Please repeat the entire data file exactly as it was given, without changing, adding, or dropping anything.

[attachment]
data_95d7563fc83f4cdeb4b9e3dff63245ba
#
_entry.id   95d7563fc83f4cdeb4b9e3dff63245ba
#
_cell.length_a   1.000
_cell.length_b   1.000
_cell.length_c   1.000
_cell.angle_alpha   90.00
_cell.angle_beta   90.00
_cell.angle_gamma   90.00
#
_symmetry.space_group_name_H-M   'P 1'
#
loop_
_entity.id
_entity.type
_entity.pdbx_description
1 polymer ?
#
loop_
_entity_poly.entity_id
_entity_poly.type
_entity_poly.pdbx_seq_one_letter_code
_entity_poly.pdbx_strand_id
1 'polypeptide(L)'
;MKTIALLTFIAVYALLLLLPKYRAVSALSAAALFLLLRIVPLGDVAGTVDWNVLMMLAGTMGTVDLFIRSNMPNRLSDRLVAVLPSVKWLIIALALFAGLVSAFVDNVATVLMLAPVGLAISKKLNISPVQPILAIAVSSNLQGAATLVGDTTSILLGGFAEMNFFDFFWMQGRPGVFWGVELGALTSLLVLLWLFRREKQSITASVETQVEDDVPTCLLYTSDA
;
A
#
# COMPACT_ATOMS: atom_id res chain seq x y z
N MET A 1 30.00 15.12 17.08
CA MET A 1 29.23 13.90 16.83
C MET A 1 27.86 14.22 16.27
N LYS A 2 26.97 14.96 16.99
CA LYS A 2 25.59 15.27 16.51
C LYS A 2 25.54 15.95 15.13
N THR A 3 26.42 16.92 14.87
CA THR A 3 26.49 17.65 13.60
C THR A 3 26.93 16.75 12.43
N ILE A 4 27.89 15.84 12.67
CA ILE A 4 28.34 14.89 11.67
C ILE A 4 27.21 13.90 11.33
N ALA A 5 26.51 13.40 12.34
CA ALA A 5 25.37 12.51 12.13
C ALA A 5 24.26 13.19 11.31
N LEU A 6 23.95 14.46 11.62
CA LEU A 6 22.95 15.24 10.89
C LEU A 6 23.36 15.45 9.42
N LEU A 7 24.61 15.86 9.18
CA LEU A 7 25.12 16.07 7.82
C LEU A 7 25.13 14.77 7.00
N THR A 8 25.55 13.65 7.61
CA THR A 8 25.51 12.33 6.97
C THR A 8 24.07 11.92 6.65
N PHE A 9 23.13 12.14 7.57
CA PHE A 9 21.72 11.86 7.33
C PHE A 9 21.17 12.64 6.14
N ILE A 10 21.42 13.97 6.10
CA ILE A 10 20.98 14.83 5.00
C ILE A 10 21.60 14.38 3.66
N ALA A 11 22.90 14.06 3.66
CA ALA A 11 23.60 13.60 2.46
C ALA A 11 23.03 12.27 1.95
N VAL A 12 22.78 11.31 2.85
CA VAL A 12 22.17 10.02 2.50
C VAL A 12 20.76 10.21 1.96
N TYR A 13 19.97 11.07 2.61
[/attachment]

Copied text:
data_95d7563fc83f4cdeb4b9e3dff63245ba
#
_entry.id   95d7563fc83f4cdeb4b9e3dff63245ba
#
_cell.length_a   1.000
_cell.length_b   1.000
_cell.length_c   1.000
_cell.angle_alpha   90.00
_cell.angle_beta   90.00
_cell.angle_gamma   90.00
#
_symmetry.space_group_name_H-M   'P 1'
#
loop_
_entity.id
_entity.type
_entity.pdbx_description
1 polymer ?
#
loop_
_entity_poly.entity_id
_entity_poly.type
_entity_poly.pdbx_seq_one_letter_code
_entity_poly.pdbx_strand_id
1 'polypeptide(L)'
;MKTIALLTFIAVYALLLLLPKYRAVSALSAAALFLLLRIVPLGDVAGTVDWNVLMMLAGTMGTVDLFIRSNMPNRLSDRLVAVLPSVKWLIIALALFAGLVSAFVDNVATVLMLAPVGLAISKKLNISPVQPILAIAVSSNLQGAATLVGDTTSILLGGFAEMNFFDFFWMQGRPGVFWGVELGALTSLLVLLWLFRREKQSITASVETQVEDDVPTCLLYTSDA
;
A
#
# COMPACT_ATOMS: atom_id res chain seq x y z
N MET A 1 30.00 15.12 17.08
CA MET A 1 29.23 13.90 16.83
C MET A 1 27.86 14.22 16.27
N LYS A 2 26.97 14.96 16.99
CA LYS A 2 25.59 15.27 16.51
C LYS A 2 25.54 15.95 15.13
N THR A 3 26.42 16.92 14.87
CA THR A 3 26.49 17.65 13.60
C THR A 3 26.93 16.75 12.43
N ILE A 4 27.89 15.84 12.67
CA ILE A 4 28.34 14.89 11.67
C ILE A 4 27.21 13.90 11.33
N ALA A 5 26.51 13.40 12.34
CA ALA A 5 25.37 12.51 12.13
C ALA A 5 24.26 13.19 11.31
N LEU A 6 23.95 14.46 11.62
CA LEU A 6 22.95 15.24 10.89
C LEU A 6 23.36 15.45 9.42
N LEU A 7 24.61 15.86 9.18
CA LEU A 7 25.12 16.07 7.82
C LEU A 7 25.13 14.77 7.00
N THR A 8 25.55 13.65 7.61
CA THR A 8 25.51 12.33 6.97
C THR A 8 24.07 11.92 6.65
N PHE A 9 23.13 12.14 7.57
CA PHE A 9 21.72 11.86 7.33
C PHE A 9 21.17 12.64 6.14
N ILE A 10 21.42 13.97 6.10
CA ILE A 10 20.98 14.83 5.00
C ILE A 10 21.60 14.38 3.66
N ALA A 11 22.90 14.06 3.66
CA ALA A 11 23.60 13.60 2.46
C ALA A 11 23.03 12.27 1.95
N VAL A 12 22.78 11.31 2.85
CA VAL A 12 22.17 10.02 2.50
C VAL A 12 20.76 10.21 1.96
N TYR A 13 19.97 11.07 2.61